|MadSci Network: Immunology|
Please help me understand briefly how lymphocytes "travel" from the blood system to the lymphatic system and back to the blood system. I believe the transition takes place at the capillaries and interstitial fluid level. I was told that the lymphocytes go back to the blood system from the lymphatic system at the superior and inferior vena cava. Is there a particular vessel where lymphocytes leaves the blood system and enter the lymphatic system? I understand that the normal WBC count from a blood test is about 4,500 to 10,000 per cu mm. I was told by my teacher that the lymphocytes in the lymphatic system are not included in the count. Theoretically, it sounds right because we only count the lymphocytes and the other four types of leukocytes in the blood system. But the truth is the lymphocytes do travel back to the blood system (for oxygen?) from time to time. How can they not be included in a blood test? I guess since the lymphocyte count in the lymphatic system is minimal and the normal WBC range is so wide, it doesn't make much difference. However, I just have to say something when I am not sure about what I heard. I appreciate your shedding some light to this.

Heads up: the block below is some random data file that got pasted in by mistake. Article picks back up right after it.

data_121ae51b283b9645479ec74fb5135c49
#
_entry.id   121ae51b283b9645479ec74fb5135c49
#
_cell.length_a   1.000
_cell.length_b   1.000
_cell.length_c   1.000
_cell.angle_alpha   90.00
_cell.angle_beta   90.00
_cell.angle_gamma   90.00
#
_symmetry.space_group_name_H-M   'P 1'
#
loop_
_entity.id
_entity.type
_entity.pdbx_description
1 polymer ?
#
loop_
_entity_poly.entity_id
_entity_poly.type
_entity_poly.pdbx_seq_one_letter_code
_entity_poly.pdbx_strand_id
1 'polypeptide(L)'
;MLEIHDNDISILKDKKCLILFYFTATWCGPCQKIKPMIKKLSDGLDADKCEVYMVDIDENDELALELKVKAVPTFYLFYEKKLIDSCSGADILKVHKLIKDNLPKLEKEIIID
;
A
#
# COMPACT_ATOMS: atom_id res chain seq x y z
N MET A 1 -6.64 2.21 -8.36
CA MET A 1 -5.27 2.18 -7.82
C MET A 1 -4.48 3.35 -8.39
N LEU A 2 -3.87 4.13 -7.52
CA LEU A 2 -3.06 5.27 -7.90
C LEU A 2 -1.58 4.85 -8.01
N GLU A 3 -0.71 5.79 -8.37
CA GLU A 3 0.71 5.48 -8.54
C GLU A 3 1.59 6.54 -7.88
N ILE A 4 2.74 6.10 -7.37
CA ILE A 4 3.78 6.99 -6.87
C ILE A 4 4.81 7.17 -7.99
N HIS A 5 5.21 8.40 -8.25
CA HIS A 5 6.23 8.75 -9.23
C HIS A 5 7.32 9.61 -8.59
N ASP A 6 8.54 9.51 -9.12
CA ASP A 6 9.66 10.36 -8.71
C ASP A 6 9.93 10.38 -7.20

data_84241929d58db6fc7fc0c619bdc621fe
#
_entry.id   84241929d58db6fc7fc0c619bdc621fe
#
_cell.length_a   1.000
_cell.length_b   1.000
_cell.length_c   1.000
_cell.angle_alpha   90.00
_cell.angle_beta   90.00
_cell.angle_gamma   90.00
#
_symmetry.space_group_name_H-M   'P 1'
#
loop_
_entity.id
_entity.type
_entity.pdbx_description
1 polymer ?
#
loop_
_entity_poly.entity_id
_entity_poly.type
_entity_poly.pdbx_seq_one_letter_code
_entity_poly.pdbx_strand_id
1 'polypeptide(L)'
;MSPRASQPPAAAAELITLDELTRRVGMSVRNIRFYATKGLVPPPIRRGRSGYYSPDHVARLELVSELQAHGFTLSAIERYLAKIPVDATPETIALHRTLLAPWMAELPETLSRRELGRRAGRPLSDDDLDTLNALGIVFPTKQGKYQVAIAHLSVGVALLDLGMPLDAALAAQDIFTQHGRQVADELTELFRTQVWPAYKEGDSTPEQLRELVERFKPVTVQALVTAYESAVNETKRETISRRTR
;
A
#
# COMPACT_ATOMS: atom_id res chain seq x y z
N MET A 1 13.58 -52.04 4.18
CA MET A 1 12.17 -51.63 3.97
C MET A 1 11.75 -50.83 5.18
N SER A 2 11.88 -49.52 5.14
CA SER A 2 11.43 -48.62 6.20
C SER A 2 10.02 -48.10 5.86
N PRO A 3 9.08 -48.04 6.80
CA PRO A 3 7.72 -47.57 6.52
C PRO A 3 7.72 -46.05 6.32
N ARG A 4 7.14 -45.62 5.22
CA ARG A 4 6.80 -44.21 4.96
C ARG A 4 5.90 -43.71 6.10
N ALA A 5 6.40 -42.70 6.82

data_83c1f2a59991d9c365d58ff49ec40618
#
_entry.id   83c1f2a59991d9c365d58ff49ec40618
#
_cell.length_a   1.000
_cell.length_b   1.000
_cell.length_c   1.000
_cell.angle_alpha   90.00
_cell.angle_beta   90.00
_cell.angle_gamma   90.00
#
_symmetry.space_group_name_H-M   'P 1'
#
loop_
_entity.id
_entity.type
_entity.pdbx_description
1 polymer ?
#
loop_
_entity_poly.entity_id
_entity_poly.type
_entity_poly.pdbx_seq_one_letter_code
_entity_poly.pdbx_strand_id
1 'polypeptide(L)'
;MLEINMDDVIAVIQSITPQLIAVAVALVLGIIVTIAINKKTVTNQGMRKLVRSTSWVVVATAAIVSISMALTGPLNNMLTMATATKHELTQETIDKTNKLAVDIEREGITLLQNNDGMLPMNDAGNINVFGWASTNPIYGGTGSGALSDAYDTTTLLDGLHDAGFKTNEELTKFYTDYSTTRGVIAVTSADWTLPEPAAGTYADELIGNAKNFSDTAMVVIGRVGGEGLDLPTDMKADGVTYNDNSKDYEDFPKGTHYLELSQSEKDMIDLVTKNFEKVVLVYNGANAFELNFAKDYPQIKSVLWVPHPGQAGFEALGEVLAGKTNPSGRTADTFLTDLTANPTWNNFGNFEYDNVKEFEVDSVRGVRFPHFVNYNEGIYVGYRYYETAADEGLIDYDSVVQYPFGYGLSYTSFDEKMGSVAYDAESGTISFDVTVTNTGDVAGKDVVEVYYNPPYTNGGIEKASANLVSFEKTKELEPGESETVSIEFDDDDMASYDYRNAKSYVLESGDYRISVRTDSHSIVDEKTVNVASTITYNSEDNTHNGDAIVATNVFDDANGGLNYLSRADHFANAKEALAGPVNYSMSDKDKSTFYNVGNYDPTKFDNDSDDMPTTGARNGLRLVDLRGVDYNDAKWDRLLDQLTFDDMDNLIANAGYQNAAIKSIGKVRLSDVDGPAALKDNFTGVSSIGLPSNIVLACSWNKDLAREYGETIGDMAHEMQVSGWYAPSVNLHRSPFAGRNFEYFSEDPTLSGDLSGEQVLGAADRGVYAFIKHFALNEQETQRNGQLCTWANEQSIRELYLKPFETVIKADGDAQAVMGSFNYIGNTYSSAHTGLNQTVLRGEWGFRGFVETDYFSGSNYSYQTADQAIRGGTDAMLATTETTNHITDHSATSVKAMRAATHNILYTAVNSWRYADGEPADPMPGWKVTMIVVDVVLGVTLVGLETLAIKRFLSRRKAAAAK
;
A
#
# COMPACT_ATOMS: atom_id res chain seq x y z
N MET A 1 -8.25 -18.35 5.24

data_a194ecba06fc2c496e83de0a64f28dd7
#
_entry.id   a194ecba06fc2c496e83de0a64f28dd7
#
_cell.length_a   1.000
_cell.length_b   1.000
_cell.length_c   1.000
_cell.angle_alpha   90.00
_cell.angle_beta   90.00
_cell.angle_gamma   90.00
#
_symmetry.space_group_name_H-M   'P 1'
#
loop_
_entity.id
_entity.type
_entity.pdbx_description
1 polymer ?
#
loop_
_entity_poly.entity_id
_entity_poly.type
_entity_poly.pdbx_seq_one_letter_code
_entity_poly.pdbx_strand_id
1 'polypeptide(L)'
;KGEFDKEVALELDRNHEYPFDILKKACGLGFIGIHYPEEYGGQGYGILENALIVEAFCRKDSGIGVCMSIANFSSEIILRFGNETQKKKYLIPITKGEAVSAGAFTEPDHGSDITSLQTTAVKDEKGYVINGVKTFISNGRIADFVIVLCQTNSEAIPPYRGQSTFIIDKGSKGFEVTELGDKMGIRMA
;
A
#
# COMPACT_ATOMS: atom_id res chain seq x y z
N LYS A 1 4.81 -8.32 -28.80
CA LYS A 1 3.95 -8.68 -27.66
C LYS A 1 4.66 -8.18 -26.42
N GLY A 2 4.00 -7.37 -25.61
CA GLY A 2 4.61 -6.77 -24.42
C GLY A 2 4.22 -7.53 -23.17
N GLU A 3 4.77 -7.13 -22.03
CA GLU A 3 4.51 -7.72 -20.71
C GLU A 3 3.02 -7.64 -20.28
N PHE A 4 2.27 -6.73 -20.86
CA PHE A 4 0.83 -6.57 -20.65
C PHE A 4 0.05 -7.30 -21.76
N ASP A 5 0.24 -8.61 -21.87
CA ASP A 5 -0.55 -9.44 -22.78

Re: Are the lymphocytes in the lymphatic system included in the WBC count?
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